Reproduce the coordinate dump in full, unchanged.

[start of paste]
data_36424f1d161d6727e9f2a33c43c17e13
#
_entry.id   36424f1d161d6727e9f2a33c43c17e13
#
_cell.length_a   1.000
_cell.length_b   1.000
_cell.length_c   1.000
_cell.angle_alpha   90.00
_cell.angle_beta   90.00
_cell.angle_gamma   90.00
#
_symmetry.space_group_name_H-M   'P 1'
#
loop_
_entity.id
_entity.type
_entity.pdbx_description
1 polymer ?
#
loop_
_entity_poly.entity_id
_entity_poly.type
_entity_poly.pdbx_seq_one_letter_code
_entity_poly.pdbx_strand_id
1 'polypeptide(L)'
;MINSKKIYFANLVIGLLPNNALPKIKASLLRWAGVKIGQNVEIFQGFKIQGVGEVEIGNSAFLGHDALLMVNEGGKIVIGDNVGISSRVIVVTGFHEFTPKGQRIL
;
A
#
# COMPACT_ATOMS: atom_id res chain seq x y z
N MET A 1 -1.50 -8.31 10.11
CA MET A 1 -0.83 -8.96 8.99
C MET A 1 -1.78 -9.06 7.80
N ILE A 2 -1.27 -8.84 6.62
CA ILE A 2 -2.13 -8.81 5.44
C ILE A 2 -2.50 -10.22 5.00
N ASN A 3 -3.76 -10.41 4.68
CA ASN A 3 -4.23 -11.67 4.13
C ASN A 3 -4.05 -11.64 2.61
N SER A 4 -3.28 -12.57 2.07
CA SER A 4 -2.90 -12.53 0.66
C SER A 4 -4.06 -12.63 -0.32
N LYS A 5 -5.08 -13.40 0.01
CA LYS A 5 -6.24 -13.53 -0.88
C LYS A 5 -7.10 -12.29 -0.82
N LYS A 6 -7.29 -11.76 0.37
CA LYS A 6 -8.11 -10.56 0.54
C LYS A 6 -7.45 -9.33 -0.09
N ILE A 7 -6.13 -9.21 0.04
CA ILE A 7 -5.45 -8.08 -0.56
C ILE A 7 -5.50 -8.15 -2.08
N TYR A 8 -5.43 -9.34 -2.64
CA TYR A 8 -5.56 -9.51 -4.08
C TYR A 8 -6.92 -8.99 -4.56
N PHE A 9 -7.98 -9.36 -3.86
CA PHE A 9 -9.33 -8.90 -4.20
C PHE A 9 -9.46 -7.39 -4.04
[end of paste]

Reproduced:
data_36424f1d161d6727e9f2a33c43c17e13
#
_entry.id   36424f1d161d6727e9f2a33c43c17e13
#
_cell.length_a   1.000
_cell.length_b   1.000
_cell.length_c   1.000
_cell.angle_alpha   90.00
_cell.angle_beta   90.00
_cell.angle_gamma   90.00
#
_symmetry.space_group_name_H-M   'P 1'
#
loop_
_entity.id
_entity.type
_entity.pdbx_description
1 polymer ?
#
loop_
_entity_poly.entity_id
_entity_poly.type
_entity_poly.pdbx_seq_one_letter_code
_entity_poly.pdbx_strand_id
1 'polypeptide(L)'
;MINSKKIYFANLVIGLLPNNALPKIKASLLRWAGVKIGQNVEIFQGFKIQGVGEVEIGNSAFLGHDALLMVNEGGKIVIGDNVGISSRVIVVTGFHEFTPKGQRIL
;
A
#
# COMPACT_ATOMS: atom_id res chain seq x y z
N MET A 1 -1.50 -8.31 10.11
CA MET A 1 -0.83 -8.96 8.99
C MET A 1 -1.78 -9.06 7.80
N ILE A 2 -1.27 -8.84 6.62
CA ILE A 2 -2.13 -8.81 5.44
C ILE A 2 -2.50 -10.22 5.00
N ASN A 3 -3.76 -10.41 4.68
CA ASN A 3 -4.23 -11.67 4.13
C ASN A 3 -4.05 -11.64 2.61
N SER A 4 -3.28 -12.57 2.07
CA SER A 4 -2.90 -12.53 0.66
C SER A 4 -4.06 -12.63 -0.32
N LYS A 5 -5.08 -13.40 0.01
CA LYS A 5 -6.24 -13.53 -0.88
C LYS A 5 -7.10 -12.29 -0.82
N LYS A 6 -7.29 -11.76 0.37
CA LYS A 6 -8.11 -10.56 0.54
C LYS A 6 -7.45 -9.33 -0.09
N ILE A 7 -6.13 -9.21 0.04
CA ILE A 7 -5.45 -8.08 -0.56
C ILE A 7 -5.50 -8.15 -2.08
N TYR A 8 -5.43 -9.34 -2.64
CA TYR A 8 -5.56 -9.51 -4.08
C TYR A 8 -6.92 -8.99 -4.56
N PHE A 9 -7.98 -9.36 -3.86
CA PHE A 9 -9.33 -8.90 -4.20
C PHE A 9 -9.46 -7.39 -4.04